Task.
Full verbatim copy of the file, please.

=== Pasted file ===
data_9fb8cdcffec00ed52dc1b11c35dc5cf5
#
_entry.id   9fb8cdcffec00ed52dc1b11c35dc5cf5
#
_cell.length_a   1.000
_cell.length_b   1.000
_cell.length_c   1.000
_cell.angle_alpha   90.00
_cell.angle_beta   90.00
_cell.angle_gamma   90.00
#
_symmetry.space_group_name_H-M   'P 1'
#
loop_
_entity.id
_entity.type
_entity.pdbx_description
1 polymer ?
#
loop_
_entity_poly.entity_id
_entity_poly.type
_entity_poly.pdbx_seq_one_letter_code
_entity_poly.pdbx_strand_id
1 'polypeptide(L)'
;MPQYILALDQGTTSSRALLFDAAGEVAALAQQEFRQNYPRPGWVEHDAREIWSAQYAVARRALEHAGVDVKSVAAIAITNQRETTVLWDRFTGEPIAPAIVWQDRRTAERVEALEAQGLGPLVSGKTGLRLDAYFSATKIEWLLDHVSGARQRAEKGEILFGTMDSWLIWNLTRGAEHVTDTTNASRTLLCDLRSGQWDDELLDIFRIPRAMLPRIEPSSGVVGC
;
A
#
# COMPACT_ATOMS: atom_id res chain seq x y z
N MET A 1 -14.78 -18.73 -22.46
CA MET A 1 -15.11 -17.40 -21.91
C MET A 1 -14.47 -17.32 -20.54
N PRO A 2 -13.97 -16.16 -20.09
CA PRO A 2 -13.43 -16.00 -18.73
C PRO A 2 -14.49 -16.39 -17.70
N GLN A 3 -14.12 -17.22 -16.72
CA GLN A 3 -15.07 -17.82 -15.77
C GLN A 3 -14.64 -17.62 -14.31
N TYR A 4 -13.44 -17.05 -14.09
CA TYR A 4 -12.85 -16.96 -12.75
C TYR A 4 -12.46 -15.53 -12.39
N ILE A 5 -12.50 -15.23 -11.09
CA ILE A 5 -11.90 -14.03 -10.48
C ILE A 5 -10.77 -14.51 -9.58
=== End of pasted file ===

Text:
data_9fb8cdcffec00ed52dc1b11c35dc5cf5
#
_entry.id   9fb8cdcffec00ed52dc1b11c35dc5cf5
#
_cell.length_a   1.000
_cell.length_b   1.000
_cell.length_c   1.000
_cell.angle_alpha   90.00
_cell.angle_beta   90.00
_cell.angle_gamma   90.00
#
_symmetry.space_group_name_H-M   'P 1'
#
loop_
_entity.id
_entity.type
_entity.pdbx_description
1 polymer ?
#
loop_
_entity_poly.entity_id
_entity_poly.type
_entity_poly.pdbx_seq_one_letter_code
_entity_poly.pdbx_strand_id
1 'polypeptide(L)'
;MPQYILALDQGTTSSRALLFDAAGEVAALAQQEFRQNYPRPGWVEHDAREIWSAQYAVARRALEHAGVDVKSVAAIAITNQRETTVLWDRFTGEPIAPAIVWQDRRTAERVEALEAQGLGPLVSGKTGLRLDAYFSATKIEWLLDHVSGARQRAEKGEILFGTMDSWLIWNLTRGAEHVTDTTNASRTLLCDLRSGQWDDELLDIFRIPRAMLPRIEPSSGVVGC
;
A
#
# COMPACT_ATOMS: atom_id res chain seq x y z
N MET A 1 -14.78 -18.73 -22.46
CA MET A 1 -15.11 -17.40 -21.91
C MET A 1 -14.47 -17.32 -20.54
N PRO A 2 -13.97 -16.16 -20.09
CA PRO A 2 -13.43 -16.00 -18.73
C PRO A 2 -14.49 -16.39 -17.70
N GLN A 3 -14.12 -17.22 -16.72
CA GLN A 3 -15.07 -17.82 -15.77
C GLN A 3 -14.64 -17.62 -14.31
N TYR A 4 -13.44 -17.05 -14.09
CA TYR A 4 -12.85 -16.96 -12.75
C TYR A 4 -12.46 -15.53 -12.39
N ILE A 5 -12.50 -15.23 -11.09
CA ILE A 5 -11.90 -14.03 -10.48
C ILE A 5 -10.77 -14.51 -9.58